Many commentators and news outlets are focused on whether the White House will seek, or Congress will pass, authorization for the President to use military force against ISIL. A story in Politico repeats what is fast becoming the conventional wisdom–that Congress will do nothing in the coming weeks on the authorization of force:

“Top House Republican and Senate Democratic leadership have next to no interest in passing any sort of legislation to deal with the Islamic State of Iraq and the Levant (ISIL) threat in Iraq and Syria, according to aides.”

“[N]ext to no interest in passing any sort of legislation to deal with” ISIL? That’s not exactly correct.

Watch the President’s speech closely tomorrow night for the following.

In the coming days, the White House will seek significant new funding for the ISIL operations. (The President also conspicuously mentioned his intention to seek new funding in his interview with Chuck Todd on Meet the Press, alongside their discussion of his authority to use force.) Congress will very likely grant the appropriations.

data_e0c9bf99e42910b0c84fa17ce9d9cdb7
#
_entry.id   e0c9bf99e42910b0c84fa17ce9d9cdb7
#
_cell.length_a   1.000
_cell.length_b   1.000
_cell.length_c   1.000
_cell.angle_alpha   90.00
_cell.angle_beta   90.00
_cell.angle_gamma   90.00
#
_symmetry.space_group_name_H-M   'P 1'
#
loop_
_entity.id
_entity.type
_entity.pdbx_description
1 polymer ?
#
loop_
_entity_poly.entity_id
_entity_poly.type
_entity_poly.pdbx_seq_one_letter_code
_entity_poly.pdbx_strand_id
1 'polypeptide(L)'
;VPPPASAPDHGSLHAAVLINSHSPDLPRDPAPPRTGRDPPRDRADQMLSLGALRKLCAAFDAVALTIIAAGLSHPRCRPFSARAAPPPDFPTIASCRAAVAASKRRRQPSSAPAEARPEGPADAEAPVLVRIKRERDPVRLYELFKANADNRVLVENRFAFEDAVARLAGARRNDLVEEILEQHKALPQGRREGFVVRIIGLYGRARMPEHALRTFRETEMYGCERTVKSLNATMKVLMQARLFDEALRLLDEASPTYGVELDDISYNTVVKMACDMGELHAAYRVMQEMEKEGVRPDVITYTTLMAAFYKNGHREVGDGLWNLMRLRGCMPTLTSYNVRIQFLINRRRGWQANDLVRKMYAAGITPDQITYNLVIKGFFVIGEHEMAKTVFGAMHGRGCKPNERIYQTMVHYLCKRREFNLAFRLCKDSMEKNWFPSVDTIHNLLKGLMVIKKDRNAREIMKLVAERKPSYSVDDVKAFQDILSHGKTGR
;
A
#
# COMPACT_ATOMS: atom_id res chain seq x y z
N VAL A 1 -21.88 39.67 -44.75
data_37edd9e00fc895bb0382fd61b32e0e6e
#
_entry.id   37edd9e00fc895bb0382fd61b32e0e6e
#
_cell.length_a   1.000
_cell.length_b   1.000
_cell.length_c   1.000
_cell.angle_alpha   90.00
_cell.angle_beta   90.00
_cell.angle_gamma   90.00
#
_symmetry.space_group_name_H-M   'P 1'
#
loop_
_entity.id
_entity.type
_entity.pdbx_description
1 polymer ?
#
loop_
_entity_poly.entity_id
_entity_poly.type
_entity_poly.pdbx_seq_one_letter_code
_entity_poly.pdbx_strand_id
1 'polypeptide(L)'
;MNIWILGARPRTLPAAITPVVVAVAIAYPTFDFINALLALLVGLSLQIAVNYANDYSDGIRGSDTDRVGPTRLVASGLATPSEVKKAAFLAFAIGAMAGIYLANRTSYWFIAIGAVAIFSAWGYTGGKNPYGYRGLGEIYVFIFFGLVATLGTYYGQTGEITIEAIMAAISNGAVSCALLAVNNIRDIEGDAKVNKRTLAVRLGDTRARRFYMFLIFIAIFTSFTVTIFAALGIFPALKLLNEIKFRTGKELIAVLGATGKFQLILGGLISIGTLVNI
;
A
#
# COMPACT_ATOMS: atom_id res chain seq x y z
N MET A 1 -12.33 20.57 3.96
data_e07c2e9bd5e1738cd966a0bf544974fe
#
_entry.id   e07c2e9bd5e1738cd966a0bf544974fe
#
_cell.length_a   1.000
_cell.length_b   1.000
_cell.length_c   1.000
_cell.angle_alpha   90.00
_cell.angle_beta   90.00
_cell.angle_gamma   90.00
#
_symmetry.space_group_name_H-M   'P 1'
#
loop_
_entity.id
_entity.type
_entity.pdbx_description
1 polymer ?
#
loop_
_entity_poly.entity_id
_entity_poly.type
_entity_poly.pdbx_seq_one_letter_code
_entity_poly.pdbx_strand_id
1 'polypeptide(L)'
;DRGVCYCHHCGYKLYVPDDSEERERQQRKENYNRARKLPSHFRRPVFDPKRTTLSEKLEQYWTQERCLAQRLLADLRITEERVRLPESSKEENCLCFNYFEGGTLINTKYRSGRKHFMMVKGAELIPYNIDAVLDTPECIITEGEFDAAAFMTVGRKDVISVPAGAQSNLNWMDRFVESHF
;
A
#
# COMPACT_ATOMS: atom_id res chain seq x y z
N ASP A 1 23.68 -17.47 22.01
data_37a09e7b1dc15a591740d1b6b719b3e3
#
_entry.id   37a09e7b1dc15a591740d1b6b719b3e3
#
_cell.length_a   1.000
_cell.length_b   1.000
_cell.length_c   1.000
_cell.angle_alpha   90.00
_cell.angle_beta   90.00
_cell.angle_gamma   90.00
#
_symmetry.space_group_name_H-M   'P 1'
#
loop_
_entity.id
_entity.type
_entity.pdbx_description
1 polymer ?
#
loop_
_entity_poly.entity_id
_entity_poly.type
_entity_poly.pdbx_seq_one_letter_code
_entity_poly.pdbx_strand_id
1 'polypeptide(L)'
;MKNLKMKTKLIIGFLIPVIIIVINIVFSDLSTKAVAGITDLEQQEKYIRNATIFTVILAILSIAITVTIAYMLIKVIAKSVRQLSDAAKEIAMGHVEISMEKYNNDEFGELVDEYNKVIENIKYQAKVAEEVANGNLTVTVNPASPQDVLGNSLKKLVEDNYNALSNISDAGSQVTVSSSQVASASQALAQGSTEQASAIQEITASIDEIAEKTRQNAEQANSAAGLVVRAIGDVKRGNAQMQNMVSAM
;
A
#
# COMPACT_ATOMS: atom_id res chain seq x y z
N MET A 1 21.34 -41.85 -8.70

We’ve seen this movie before.

The following scene is that many will contend the funding for ISIL operations satisfies the requirement of congressional authorization for use of force. That’s precisely what the Clinton administration claimed when it conducted military operations in Kosovo without an AUMF from Congress. And the roots of this legal debate lie in Vietnam.

The War Powers Resolution (WPR) states that congressional authority to introduce US armed forces into hostilities “shall not be inferred” from legislative appropriations for military operations. But the devil may be in the details of the conditions under which Congress legislates and the wording of the final text.

For both the WPR and the Article II constitutional questions, the important point is to keep one’s eye on the ball. The key may be appropriations legislation, not an explicit AUMF, for now.